Republicans sue Milwaukee over effort to get out the vote

By: - September 30, 2022 5:46 am
"No vote for you" sign

Photo courtesy of the Wisconsin Democracy Campaign

The city of Milwaukee, often called Wisconsin’s economic engine and for certain the state’s most populous city, continues to draw suspicion from Republicans who raised questions about voting practices there in 2020, when Donald Trump falsely claimed voter fraud deprived him of victory in the presidential election. In November, voters  across the state go to the polls to cast ballots in key races, including for governor and U.S. Senate. Recently, the National Republican Senatorial Committee and the Republican Party of Wisconsin filed an open records lawsuit against the city, including the mayor’s office and election commission.

The lawsuit seeks communications between city employees about a privately funded get-out-the-vote effort. On Sept. 12, Mayor Cavalier Johnson announced support for the privately funded campaign “Milwaukee Votes 2022,” which aims to boost voter turnout through door-to-door canvassing. While the city wouldn’t directly lead the effort, it would assist by adding a website widget to some pages.

Johnson stressed that the effort is non-partisan. “I’m not asking anybody to cast their ballots for one party or another or one candidate or another,” he said during a Sept.12 press conference. “What I’m asking is for people to participate in our process and to make sure that their voice is heard at the ballot box.” Republican groups, however, cast shade on the effort as a potentially illegal and inappropriate ploy to help Democrats win in November.

On Sept. 28 Empower Wisconsin, a conservative advocacy group, tweeted a quote from Wisconsin GOP executive director Mark Jefferson. “The Republican Party of Wisconsin is deeply concerned that cities like Milwaukee are working with Democrat operatives and partisan third party groups to get out the vote in a manner designed to tip the scales for Democrats.”

The open records lawsuit also  spreads doubt about election integrity in Milwaukee. It states that on Sept. 15 an assistant to Johnson acknowledged the request for records regarding Milwaukee Votes 2022, but didn’t provide an estimate as to when the records could be provided. The office stated that 19 requests had been made about the campaign, and that at least some of the records would be ready for release by between Set. 23 and Sept. 26.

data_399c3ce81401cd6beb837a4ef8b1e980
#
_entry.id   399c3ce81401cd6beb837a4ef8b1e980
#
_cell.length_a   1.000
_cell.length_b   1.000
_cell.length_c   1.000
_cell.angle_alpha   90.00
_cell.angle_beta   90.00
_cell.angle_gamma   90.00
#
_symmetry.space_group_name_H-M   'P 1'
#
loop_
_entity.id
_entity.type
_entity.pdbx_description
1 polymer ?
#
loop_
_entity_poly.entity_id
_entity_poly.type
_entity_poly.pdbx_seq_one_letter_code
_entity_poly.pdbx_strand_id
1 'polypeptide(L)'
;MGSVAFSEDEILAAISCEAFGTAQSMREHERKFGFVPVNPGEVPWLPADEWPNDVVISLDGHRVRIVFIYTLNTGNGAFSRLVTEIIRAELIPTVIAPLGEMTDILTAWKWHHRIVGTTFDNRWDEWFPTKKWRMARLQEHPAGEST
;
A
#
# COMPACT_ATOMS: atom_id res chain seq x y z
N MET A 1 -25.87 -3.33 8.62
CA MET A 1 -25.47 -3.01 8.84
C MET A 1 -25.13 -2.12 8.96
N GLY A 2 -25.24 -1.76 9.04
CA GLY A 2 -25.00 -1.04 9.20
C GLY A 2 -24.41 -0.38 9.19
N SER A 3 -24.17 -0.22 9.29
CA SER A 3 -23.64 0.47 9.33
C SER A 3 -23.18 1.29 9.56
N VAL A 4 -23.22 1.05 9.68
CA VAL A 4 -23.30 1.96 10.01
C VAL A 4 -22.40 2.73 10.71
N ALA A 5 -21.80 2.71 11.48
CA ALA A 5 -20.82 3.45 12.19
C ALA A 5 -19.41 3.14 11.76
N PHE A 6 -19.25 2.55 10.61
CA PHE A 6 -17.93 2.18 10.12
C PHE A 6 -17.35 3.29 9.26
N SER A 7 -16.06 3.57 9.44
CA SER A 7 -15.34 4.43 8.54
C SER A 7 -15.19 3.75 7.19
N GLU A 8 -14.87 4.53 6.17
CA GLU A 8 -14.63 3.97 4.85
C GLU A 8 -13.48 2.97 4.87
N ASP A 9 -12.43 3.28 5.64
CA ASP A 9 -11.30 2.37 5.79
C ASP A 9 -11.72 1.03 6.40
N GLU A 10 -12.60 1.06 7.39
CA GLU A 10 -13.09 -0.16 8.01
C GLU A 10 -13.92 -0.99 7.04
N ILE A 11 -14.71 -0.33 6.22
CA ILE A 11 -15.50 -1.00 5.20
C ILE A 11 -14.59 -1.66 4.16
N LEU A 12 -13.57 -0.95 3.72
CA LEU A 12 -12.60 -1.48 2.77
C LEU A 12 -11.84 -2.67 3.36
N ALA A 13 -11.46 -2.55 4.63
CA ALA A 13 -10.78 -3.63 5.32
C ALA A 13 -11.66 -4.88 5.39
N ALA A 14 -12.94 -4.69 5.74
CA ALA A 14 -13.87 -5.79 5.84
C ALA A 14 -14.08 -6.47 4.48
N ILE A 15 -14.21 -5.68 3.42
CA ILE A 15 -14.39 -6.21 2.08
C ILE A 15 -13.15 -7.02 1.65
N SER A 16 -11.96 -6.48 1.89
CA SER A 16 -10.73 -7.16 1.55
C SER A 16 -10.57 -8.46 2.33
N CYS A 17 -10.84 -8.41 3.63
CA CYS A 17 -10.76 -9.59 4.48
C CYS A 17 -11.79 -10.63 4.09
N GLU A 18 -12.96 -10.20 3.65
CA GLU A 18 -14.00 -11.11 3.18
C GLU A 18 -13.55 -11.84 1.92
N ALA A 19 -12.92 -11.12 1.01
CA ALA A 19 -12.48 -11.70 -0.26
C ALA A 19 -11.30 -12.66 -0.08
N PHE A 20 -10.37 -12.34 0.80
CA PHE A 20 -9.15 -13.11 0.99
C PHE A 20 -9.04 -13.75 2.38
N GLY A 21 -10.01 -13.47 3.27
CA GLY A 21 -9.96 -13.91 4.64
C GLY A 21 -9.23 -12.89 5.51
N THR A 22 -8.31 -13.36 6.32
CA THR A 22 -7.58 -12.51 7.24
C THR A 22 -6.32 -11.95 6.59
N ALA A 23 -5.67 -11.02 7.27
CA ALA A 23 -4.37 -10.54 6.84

The Republican groups moved to sue for the records. Among other things the lawsuit states, “As a result of foregoing, and significant concerns as to whether the city of Milwaukee is or will be administering the upcoming Nov. 8 2022 election in accordance with Wisconsin law, Plaintiffs submitted separate open records requests to Defendants related to ‘Milwaukee Votes 2022’ and ‘Milwaukee Votes.’”

Raising alarms about election integrity has become common

since the 2020 presidential election, when then-President Donald Trump lost to Joe Biden. In 2016, low voter turnout in the city of Milwaukee, where nearly 70% of the Black population is concentrated, opened a door for Trump to win the presidential election. This year, from the city’s North Side to the South Side, groups are organizing voters to go to the polls in November.


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Isiah Holmes
Isiah Holmes

Isiah Holmes is a journalist and videographer, and a lifelong resident of Milwaukee, Wisconsin. Holmes' video work dates back to his high school days at Wauwatosa East High, when he made a documentary about the local police department. Since then, his writing has been featured in Urban Milwaukee, Isthmus, Milwaukee Stories, Milwaukee Neighborhood News Services, Pontiac Tribune, the Progressive Magazine, Al Jazeera, and other outlets. He was also featured in the 2018 documentary The Chase Key, and was the recipient of the Sierra Club Great Waters Group 2021 Environmental Hero of the Year award. The Wisconsin Freedom of Information Council also awarded Holmes its 2021-2022 Media Openness Award for using the open records laws for investigative journalism. Holmes was also a finalist in the 2021 Milwaukee Press Club Excellence in Journalism Awards alongside the rest of the Wisconsin Examiner's staff. The Silver, or second place, award for Best Online Coverage of News was awarded to Holmes and his colleague Henry Redman for an investigative series into how police responded to the civil unrest and protests in Kenosha during 2020. Holmes was also awarded the Press Club's Silver (second-place) award for Public Service Journalism for articles focusing on police surveillance in Wisconsin.